(י) וַיֹּ֨אמֶר יְהוָ֤ה אֶל־מֹשֶׁה֙ לֵ֣ךְ אֶל־הָעָ֔ם וְקִדַּשְׁתָּ֥ם הַיּ֖וֹם וּמָחָ֑ר וְכִבְּס֖וּ שִׂמְלֹתָֽם׃
(יא) וְהָי֥וּ נְכֹנִ֖ים לַיּ֣וֹם הַשְּׁלִישִׁ֑י כִּ֣י ׀ בַּיּ֣וֹם הַשְּׁלִישִׁ֗י יֵרֵ֧ד יְהוָ֛ה לְעֵינֵ֥י כָל־הָעָ֖ם עַל־הַ֥ר סִינָֽי׃
(יב) וְהִגְבַּלְתָּ֤ אֶת־הָעָם֙ סָבִ֣יב לֵאמֹ֔ר הִשָּׁמְר֥וּ לָכֶ֛ם עֲל֥וֹת בָּהָ֖ר וּנְגֹ֣עַ בְּקָצֵ֑הוּ כָּל־הַנֹּגֵ֥עַ בָּהָ֖ר מ֥וֹת יוּמָֽת׃
(יג) לֹא־תִגַּ֨ע בּ֜וֹ יָ֗ד כִּֽי־סָק֤וֹל יִסָּקֵל֙ אוֹ־יָרֹ֣ה יִיָּרֶ֔ה אִם־בְּהֵמָ֥ה אִם־אִ֖ישׁ לֹ֣א יִחְיֶ֑ה בִּמְשֹׁךְ֙ הַיֹּבֵ֔ל הֵ֖מָּה יַעֲל֥וּ בָהָֽר׃
(יד) וַיֵּ֧רֶד מֹשֶׁ֛ה מִן־הָהָ֖ר אֶל־הָעָ֑ם וַיְקַדֵּשׁ֙ אֶת־הָעָ֔ם וַֽיְכַבְּס֖וּ שִׂמְלֹתָֽם׃
(טו) וַיֹּ֙אמֶר֙ אֶל־הָעָ֔ם הֱי֥וּ נְכֹנִ֖ים לִשְׁלֹ֣שֶׁת יָמִ֑ים אַֽל־תִּגְּשׁ֖וּ אֶל־אִשָּֽׁה׃
(10) And God said to Moses, “Go to the people and warn them to stay pure today and tomorrow. Let them wash their clothes. (11) Let them be ready for the third day; for on the third day Adonai will come down, in the sight of all the people, on Mount Sinai.
(12) You shall set bounds for the people round about, saying, ‘Beware of going up the mountain or touching the border of it. Whoever touches the mountain shall be put to death:
(13) no hand shall touch him, but he shall be either stoned or shot; beast or man, he shall not live.’ When the ram’s horn sounds a long blast, they may go up on the mountain.”
(14) Moses came down from the mountain to the people and warned the people to stay pure, and they washed their clothes.
(15) And he said to the people, “Be ready for the third day: do not go near a woman.”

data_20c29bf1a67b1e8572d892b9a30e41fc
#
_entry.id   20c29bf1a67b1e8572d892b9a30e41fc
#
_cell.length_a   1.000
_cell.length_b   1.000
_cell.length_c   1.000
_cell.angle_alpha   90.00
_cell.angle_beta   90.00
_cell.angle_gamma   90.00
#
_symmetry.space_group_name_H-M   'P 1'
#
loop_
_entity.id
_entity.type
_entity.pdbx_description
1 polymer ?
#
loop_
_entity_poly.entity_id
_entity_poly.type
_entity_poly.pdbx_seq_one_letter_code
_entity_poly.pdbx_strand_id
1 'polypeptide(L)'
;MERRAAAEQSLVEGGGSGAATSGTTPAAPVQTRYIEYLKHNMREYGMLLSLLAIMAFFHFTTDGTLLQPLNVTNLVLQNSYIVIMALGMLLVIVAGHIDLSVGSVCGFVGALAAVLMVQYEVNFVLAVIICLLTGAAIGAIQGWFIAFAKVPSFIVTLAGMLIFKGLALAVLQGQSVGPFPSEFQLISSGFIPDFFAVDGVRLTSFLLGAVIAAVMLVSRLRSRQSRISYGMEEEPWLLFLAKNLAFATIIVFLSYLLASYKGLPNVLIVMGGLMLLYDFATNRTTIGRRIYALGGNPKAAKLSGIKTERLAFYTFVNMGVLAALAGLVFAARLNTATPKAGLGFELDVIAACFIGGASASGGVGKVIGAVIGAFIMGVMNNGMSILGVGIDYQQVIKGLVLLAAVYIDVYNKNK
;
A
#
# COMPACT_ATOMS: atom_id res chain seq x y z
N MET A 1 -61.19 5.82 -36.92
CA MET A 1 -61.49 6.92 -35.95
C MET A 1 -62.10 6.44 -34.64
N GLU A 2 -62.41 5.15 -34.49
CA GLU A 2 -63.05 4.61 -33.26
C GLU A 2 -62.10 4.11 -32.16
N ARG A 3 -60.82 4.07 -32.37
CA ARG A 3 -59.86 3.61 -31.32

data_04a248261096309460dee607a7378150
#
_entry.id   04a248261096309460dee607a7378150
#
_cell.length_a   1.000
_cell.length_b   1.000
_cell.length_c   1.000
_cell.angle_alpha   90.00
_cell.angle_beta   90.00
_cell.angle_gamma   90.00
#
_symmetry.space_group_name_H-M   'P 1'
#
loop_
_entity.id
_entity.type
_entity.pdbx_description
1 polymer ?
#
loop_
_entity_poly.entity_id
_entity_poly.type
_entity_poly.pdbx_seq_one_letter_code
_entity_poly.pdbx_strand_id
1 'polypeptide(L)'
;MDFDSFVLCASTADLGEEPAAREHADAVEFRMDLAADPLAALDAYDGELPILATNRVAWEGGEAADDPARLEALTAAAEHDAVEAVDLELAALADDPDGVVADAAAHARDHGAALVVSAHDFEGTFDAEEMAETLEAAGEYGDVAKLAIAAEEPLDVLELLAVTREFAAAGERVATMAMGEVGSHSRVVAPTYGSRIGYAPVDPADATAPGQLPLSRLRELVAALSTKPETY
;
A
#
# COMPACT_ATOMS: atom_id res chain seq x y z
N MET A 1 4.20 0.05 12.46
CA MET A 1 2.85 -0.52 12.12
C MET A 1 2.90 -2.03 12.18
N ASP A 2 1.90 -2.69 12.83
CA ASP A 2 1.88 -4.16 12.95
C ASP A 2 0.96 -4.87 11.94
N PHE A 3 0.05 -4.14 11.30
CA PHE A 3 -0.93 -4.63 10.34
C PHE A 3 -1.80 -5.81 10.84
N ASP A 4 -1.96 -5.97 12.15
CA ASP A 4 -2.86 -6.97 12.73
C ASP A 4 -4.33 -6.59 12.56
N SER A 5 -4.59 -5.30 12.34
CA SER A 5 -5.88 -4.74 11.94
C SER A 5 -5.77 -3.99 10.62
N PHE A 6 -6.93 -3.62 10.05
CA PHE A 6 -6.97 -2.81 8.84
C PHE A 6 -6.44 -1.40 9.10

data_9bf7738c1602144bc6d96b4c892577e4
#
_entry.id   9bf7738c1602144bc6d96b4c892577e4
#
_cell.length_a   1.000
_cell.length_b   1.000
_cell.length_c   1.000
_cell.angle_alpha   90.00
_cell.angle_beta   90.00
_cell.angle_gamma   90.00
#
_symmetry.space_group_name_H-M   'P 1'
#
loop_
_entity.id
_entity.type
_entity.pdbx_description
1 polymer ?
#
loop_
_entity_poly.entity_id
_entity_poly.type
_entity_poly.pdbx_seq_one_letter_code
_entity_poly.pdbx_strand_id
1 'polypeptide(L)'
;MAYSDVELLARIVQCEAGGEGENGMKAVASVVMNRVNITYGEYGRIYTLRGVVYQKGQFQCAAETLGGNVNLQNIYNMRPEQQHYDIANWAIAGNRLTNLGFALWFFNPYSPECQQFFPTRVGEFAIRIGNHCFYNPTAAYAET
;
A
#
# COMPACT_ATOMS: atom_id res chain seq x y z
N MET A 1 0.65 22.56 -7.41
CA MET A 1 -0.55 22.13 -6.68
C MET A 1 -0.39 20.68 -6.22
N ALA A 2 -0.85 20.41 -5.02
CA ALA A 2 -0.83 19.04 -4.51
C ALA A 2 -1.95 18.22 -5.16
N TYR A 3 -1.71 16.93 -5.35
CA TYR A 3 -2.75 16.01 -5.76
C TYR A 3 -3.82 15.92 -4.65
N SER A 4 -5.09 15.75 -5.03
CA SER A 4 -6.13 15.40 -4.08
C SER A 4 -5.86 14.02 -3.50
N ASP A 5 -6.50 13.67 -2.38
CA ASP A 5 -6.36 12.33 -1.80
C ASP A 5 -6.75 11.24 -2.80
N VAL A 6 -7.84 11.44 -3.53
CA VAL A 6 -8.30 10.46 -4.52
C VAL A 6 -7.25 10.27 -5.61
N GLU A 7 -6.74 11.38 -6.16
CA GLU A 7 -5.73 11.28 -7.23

(6) I alone, am your God who brought you out of the land of Egypt, the house of bondage:
(7) You shall have no other gods beside Me. (8) You shall not make for yourself a sculptured image, any likeness of what is in the heavens above, or on the earth below, or in the waters below the earth. (9) You shall not bow down to them or serve them. For I am an impassioned God, visiting the guilt of the parents upon the children, upon the third and upon the fourth generations of those who reject Me, (10) but showing kindness to the thousandth generation of those who love Me and keep My commandments.
(11) You shall not swear falsely by the name of Adonai your God; for Adonai will not clear one who swears falsely by God's name.
(12) Observe the sabbath day and keep it holy, as Adonai your God has commanded you.
(13) Six days you shall labor and do all your work,
(14) but the seventh day is a sabbath of Adonai God; you shall not do any work—you, your son or your daughter, your male or female slave, your ox or your ass, or any of your cattle, or the stranger in your settlements, so that your male and female slave may rest as you do.